-Transcribed from the "History of Northern Wisconsin, 1881," page 1069

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GEORGE H. MARKHAM, farmer, Sec. 24, P. O. Independence, was born in Yorkshire, England, Jan. 24, 1837; came with his parents to America, and purchased a farm from the Government, in Trempealeau County, in 1856. It consisted originally of 120 acres, but he has since made additions to it, until he now has a farm of 720 acres. His father, John Markham, was a captain in the British Navy for sixty years, and his brother, Albert, was connected with Sir George Nare's Arctic expedition, which sailed from England May 29, 1875, and returned Oct. 30, 1876, obtaining latitude 83° 30' north. The subject of this sketch was in the Trempealeau Valley at the time of the Indian scare, but not being a man to run, he procured a keg of powder and protected himself. Was elected to the Assembly from Trempealeau County, in the year 1879, and was Chairman on the Committee of Engrossing Bills. Has also held various offices in his town. He was married Oct. 8, 1862, to Miss Fannie M. Bishop, daughter of Dr. Bishop, of Portage, Wis. She was born Aug. 11, 1841.

-Transcribed from the "History of Northern Wisconsin, 1881," page 1069

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MICHAEL MULLIGAN, County Judge of Trempealeau County; was born in Ireland, County of Westmeath, July 9, 1845; came to America with his parents when only two years of age, and settled in the State of Connecticut. on a farm in the town of Rockville; in 1865 the subject of this sketch came West and lived at Black River Falls, Jackson Co., Wis., for two years, engaged with W. T. Price on a farm, and then moved to Durand, Pepin County; he was at Eau Claire for three years, being engaged at school teaching there, and part of the time working in a sawmill; he also attended the Galesville University at odd times, his first term being in the fall of 1869, and his last in the fall of 1874. After leaving school he went into the office of G. L. Freeman, and was admitted to the bar in 1876; he was in partnership with Mr. Freeman for one year, and in September, 1877, opened his first office for himself at Galesville; here he remained until May, 1878, when he moved to Independence; in the fall of that year he was elected to the office of District Attorney of Trempealeau, for two years, and in April, 1881, was elected Judge of Trempealeau County for four years, commencing Jan. 1, 1882, but owing to the resignation of Seth Mills, was appointed to fill the vacancy from May 28, 1881, to Jan. 1, 1882. Judge Mulligan is a member of the A., F. & A. M. order at Arcadia, Lodge No. 201, and also of the A. O. U. W., Independence Lodge, No. 27.

-Transcribed from the "History of Northern Wisconsin, 1881," page 1069

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CHARLES A. RAETZ, machinist and blacksmith, Independence; was born in Baden, Germany, June 7, 1845; came to America with his parents in 1847, and to Wisconsin in 1850, where he lived on a farm with them in Buffalo County; he enlisted Dec. 24, 1863, in the 6th Wis., Co. H, Vol. Infty., and served until the close of the war, and in 1866 started to learn his trade in Fountain City; was married in Buffalo County, in 1873, to Miss Emelia Linse; they have three children - Henry A., Charles E. and Della; in 1877 he came to Independence and started a blacksmith shop, which was the second one in the village.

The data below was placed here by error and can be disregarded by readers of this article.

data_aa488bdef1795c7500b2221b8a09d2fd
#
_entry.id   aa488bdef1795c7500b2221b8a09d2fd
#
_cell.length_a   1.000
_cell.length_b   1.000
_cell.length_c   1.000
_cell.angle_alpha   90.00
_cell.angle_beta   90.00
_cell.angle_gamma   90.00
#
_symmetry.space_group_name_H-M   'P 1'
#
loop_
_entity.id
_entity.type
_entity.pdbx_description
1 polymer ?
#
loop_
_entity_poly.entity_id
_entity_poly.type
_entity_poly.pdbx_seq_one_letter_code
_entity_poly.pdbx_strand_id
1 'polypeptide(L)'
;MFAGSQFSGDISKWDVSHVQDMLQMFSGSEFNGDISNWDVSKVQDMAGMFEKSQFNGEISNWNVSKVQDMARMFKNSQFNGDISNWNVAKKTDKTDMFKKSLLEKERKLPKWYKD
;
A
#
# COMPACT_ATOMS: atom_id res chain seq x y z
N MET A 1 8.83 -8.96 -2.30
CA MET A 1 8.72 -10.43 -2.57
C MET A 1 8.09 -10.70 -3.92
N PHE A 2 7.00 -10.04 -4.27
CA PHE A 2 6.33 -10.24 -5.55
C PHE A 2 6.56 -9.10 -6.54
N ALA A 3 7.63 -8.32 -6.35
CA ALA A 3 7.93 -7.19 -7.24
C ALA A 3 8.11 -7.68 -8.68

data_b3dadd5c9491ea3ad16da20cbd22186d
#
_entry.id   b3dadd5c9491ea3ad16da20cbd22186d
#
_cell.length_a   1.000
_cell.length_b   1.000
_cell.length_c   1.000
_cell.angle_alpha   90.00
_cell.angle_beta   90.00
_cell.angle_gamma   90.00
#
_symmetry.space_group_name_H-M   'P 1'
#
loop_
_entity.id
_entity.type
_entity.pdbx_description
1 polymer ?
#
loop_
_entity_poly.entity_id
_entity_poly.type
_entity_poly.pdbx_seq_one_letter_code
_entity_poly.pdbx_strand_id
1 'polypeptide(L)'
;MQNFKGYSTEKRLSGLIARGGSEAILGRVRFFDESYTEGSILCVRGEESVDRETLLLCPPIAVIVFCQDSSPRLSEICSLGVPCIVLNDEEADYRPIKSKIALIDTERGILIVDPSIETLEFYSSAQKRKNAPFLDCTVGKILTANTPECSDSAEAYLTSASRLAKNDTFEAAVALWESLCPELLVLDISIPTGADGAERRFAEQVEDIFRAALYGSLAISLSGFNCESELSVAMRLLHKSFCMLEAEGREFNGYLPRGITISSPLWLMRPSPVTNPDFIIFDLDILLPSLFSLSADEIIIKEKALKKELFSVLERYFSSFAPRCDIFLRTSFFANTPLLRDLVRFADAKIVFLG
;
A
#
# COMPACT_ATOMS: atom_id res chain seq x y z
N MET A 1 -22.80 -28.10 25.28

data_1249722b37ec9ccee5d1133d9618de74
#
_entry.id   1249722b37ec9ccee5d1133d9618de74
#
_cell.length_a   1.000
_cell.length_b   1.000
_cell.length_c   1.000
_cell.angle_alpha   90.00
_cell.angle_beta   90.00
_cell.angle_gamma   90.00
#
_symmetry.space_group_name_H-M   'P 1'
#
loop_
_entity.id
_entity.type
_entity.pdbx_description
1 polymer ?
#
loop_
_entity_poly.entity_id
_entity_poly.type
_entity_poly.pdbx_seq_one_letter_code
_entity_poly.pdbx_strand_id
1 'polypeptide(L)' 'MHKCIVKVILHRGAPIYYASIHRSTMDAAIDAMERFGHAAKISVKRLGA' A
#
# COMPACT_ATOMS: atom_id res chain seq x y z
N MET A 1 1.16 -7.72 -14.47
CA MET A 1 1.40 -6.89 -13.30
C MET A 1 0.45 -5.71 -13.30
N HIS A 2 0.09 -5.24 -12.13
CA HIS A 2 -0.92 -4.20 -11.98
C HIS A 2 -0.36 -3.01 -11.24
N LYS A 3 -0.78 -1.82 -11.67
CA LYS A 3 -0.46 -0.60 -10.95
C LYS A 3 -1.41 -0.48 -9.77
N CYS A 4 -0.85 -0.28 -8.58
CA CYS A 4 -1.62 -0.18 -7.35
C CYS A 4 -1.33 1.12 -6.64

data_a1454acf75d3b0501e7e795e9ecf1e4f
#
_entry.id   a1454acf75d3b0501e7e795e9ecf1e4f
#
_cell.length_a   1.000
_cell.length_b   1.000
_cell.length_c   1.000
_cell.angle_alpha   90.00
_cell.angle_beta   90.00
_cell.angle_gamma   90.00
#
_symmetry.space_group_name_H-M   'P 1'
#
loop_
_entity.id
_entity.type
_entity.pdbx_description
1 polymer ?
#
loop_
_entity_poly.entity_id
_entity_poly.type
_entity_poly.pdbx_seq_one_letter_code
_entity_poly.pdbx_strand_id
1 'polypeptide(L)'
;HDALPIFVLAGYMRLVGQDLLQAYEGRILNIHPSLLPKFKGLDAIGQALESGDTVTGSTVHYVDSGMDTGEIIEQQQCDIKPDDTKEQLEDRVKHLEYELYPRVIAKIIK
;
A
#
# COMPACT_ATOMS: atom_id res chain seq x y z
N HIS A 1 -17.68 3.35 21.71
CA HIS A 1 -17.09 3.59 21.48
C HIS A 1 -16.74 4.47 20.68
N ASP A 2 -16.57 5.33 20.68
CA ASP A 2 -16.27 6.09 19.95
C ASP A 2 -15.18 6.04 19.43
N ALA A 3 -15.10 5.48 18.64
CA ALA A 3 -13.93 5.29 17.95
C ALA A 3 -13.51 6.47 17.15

-Transcribed from the "History of Northern Wisconsin, 1881," page 1069

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JOSEPH RITZINGER, meat market, Independence; was born in Germany, March 22, 1849, and came to America in 1871, first working in Chicago at his trade for fourteen months; in the fall of 1872 he went to Eau Claire, Wis., and in 1874 started in business for himself there. In July, 1877, he moved to Independence, and started his present market, it being the first one in the village. Mr. Ritzinger was married in 1876, to Miss Maggie Cramer, who was born in August, 1858, in the town of Rubicon, Wis. They have one son - John J.

-Transcribed from the "History of Northern Wisconsin, 1881," page 1069

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JOHN W. RUNKEL, furniture dealer and undertaker; was born in Prussia, June 2, 1847; he came to America with his parents in 1856, first locating in Buffalo County, Wis., on a farm, where he remained with his father until 1870; he then went to Fountain City and started in the mercantile business in company with L. E. Danuser; this he continued for one year, and at the end of that Mr. Runkel sold to his partner and went back to the farm: in 1877 he moved to Independence and started in his present business, his being the first furniture store in the village; Mr. Runkel was elected Justice of the Peace in the spring of' 1881, and is a member of the Temperance Society and of' the Evangelical Church; he was married in 1870 to Miss Maggie Steiner, who was born in Milwaukee Co.. Wis.; they have four children - Lewis Sarah J., Helen C. and Eugene E.

-Transcribed from the "History of Northern Wisconsin, 1881," page 1069